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The origami tower — meant to be first step to new Vancouver waterfront — sparks debate over both tower and waterfront

February 3rd, 2015 · 7 Comments

Been a lot happening recently, so I’m catching up here and packaging a few things together since things are sometimes changing daily in the fast-paced civics world these days.

First up, the “origami” tower came to the urban design panel, where it was not supported in a 4-2 vote. My story here.

For those not familiar with how the UDP works, it is not like the development-permit board or board of variance or even council. The design panel is meant to allow local architects, engineers, and planning experts to give city staff some outside-the-hall feedback on major new projects coming forward. It’s more like an architecture grad-student studio than a judicial body. When a design is not supported, it means the advice is “Go and work on this a bit more.” It’s not a rejection.

And, for those who will be surprised when this comes back again, the panel expressed no discomfort with the height or density. Their major recommendations were to move the tower away from the train station, where it looks a bit like a Japanese horror-movie monster eating it, I have to say. And, since the plaza there has spectacular views of the water and mountains and should be a welcoming space for the public, they suggested making it even more accessible, possible even turning the lobby into a kind of passageway for general commuters on their way too and from the station.

The panel hearing also included a lot of discussion about whether this building fit in with the future waterfront of Vancouver, which was thrashed out six years in a planning document about the future Waterfront Hub.

That plan, which no one has talked about much since the idea of having a soccer stadium built over the tracks there fell apart, also alarmed some people — because of the new roads it envisioned for the area, the cluster of new towers and more. So I wrote about that in a follow-up story here. (As far as I can tell, these stories are available to non-subscribers in the link, but, if not, let me know.) Much more to hash over here. I had former city planning/design wizard Ralph Segal helping me understand some of the ramifications of the details. He’s written a couple of posts on this already here and on Gordon Price’s Pricetags blog.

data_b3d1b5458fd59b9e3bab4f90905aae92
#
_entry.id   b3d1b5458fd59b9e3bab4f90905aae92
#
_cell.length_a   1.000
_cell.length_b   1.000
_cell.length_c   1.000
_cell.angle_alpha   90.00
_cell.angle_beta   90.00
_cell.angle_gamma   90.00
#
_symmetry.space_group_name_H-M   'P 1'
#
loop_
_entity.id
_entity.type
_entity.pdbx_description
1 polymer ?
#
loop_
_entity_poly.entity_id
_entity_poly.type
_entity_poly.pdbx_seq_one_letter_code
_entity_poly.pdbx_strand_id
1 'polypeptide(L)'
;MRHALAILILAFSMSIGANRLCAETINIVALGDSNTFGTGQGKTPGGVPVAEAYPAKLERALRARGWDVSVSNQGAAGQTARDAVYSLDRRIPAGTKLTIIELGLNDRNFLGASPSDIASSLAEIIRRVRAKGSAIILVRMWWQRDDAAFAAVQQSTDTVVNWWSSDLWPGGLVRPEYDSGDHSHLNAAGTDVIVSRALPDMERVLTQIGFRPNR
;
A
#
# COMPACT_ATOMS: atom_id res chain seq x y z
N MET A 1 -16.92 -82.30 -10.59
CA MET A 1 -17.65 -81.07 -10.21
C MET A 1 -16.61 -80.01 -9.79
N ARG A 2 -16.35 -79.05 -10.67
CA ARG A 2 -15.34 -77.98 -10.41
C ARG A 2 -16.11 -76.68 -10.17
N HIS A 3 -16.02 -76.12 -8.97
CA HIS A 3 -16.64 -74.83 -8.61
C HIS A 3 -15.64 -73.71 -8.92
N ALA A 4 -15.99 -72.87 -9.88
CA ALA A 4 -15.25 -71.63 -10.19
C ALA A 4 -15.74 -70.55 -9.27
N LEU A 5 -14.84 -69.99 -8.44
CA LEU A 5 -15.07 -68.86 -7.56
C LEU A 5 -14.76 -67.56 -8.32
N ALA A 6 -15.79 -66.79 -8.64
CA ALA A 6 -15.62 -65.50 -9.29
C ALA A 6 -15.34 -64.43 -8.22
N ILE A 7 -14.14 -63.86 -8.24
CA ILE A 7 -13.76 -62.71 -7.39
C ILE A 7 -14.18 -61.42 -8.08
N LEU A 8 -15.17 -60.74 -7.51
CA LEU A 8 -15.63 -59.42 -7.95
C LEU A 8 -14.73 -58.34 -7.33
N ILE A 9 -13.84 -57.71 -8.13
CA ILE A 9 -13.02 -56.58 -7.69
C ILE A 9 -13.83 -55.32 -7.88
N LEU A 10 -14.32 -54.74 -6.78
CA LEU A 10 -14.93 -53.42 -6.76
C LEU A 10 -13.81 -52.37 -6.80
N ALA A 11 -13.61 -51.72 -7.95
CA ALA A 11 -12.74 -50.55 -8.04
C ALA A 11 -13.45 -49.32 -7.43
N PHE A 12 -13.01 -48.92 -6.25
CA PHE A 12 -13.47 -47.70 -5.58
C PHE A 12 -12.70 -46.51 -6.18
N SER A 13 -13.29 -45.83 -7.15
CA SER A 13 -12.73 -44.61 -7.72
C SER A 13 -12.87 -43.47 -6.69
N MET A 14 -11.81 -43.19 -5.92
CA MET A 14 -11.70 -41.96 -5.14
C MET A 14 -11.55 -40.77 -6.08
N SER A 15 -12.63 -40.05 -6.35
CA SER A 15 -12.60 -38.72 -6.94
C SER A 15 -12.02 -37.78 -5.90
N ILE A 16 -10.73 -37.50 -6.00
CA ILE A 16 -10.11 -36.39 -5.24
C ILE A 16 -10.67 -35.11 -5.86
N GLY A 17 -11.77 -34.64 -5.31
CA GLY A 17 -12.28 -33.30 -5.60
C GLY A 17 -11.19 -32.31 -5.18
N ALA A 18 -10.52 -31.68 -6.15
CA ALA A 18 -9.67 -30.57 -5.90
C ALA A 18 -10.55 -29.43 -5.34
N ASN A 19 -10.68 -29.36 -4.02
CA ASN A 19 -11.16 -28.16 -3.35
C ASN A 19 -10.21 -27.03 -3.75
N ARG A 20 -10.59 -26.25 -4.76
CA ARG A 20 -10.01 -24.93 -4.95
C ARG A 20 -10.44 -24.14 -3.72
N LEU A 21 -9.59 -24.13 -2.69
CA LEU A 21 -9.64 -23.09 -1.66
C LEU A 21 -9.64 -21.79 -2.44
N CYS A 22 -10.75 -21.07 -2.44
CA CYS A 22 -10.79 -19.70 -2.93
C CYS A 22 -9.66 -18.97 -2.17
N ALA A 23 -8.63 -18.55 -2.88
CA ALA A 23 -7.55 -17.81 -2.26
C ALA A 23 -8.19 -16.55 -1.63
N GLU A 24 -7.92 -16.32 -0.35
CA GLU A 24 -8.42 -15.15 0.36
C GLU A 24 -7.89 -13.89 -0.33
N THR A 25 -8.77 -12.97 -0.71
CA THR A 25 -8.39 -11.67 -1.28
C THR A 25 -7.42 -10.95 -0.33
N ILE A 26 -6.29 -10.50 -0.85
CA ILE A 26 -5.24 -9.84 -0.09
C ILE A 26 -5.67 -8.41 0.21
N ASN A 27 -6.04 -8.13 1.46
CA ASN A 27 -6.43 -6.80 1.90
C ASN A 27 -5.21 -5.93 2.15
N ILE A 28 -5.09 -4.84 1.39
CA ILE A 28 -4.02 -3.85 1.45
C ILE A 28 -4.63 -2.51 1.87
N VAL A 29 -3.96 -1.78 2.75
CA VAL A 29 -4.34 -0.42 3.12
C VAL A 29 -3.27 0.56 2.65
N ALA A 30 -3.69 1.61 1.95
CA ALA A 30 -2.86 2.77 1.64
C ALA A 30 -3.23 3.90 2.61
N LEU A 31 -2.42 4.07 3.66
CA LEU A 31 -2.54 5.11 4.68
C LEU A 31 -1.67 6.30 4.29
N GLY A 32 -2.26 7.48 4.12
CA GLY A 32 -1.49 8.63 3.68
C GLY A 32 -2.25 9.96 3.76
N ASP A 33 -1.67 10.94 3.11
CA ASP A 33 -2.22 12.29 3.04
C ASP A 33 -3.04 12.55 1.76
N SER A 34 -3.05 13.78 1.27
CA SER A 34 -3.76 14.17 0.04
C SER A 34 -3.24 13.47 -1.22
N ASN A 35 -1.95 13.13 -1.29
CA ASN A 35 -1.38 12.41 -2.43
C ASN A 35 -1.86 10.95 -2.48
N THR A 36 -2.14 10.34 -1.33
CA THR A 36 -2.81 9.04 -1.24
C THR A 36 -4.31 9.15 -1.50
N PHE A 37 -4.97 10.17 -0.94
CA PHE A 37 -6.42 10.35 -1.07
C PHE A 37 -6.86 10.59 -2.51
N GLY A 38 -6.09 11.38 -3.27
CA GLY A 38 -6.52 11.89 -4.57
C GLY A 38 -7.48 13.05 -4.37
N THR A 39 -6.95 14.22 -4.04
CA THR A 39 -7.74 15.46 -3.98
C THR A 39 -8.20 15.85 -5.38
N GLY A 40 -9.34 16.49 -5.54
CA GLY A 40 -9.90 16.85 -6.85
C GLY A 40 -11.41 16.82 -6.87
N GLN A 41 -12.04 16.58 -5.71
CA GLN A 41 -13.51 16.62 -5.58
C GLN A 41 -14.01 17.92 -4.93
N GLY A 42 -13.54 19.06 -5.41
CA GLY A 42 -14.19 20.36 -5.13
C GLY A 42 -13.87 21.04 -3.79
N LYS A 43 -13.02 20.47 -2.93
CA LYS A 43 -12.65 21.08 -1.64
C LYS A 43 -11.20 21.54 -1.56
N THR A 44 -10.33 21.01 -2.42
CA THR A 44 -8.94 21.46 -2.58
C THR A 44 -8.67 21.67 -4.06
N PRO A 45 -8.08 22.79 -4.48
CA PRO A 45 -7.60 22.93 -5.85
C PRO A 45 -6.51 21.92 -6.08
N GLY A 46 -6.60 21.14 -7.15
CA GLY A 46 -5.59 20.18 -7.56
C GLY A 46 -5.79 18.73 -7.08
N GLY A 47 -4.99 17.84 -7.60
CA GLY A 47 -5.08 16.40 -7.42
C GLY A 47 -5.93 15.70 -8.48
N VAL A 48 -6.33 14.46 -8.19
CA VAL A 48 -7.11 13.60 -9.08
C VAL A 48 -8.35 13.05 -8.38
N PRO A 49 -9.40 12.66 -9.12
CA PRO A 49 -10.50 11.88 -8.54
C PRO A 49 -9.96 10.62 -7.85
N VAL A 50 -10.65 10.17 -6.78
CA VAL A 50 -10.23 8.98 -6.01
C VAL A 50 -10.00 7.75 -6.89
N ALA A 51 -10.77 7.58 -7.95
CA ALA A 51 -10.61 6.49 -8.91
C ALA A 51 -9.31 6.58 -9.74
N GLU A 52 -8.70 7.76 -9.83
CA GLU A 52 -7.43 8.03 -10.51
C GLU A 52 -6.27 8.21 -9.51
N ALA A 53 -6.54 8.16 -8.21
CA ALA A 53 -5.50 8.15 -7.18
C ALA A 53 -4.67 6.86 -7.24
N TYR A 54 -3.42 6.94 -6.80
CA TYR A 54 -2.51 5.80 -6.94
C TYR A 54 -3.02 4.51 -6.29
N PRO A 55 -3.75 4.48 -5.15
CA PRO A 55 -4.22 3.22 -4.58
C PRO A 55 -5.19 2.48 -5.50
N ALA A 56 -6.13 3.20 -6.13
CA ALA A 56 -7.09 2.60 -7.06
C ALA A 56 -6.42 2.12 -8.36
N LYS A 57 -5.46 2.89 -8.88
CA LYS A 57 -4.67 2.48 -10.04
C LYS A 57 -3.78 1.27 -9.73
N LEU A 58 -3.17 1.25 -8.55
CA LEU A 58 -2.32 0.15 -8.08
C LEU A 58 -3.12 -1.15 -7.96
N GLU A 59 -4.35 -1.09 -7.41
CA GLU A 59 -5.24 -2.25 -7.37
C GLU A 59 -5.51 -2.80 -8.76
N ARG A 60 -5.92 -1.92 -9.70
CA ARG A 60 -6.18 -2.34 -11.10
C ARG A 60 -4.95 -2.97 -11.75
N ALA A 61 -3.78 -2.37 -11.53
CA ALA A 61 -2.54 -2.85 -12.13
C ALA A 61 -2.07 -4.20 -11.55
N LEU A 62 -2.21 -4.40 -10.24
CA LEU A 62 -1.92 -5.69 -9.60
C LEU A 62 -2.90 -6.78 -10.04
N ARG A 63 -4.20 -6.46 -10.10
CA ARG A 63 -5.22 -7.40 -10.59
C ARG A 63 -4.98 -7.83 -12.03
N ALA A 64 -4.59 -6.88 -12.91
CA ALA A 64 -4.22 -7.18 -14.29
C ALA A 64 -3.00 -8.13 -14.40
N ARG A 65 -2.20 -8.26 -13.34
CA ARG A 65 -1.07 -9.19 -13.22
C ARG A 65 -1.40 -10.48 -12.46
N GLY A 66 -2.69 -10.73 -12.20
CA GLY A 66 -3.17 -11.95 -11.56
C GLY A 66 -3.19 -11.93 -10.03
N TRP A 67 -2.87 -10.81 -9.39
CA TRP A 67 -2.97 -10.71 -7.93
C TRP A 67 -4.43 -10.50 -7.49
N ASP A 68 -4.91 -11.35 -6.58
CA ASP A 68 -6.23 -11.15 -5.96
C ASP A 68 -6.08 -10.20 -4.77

Michael Alexander, the City Conversations convenor quoted in the story, called me later to clarify his remarks. Here’s what he had to say:

I am not opposed to the basic design of the building (though I think it can be improved, and overreaches in size— but that’s what developers do to get what they really want when the city protests). The problem is its location.
Waterfront Station is the hub of 10 major rail, sea and air corridors— the most concentrated and important in B.C. and one of the important regional transit centres in North America. Not once was transportation mentioned in the hearing. The building is being told to site a little to the east, a little to the west. But that parking lot needs to be the boarding location for major bus lines and taxis that then exit to the transit plaza in front of Waterfront Station which the Hub Study envisions. And the woefully underused Waterfront Station needs to become a place that attracts people, not one that they just pass through.
There is a place for that tower if some land swaps and infrastructure enhancements are brought into the conversation. I would hope that the city would be promoting that, and Cadillac Fairview is the kind of farsighted company that could entertain a broader vision. I don’t hold it against them that they are trying to build on land that they already own.

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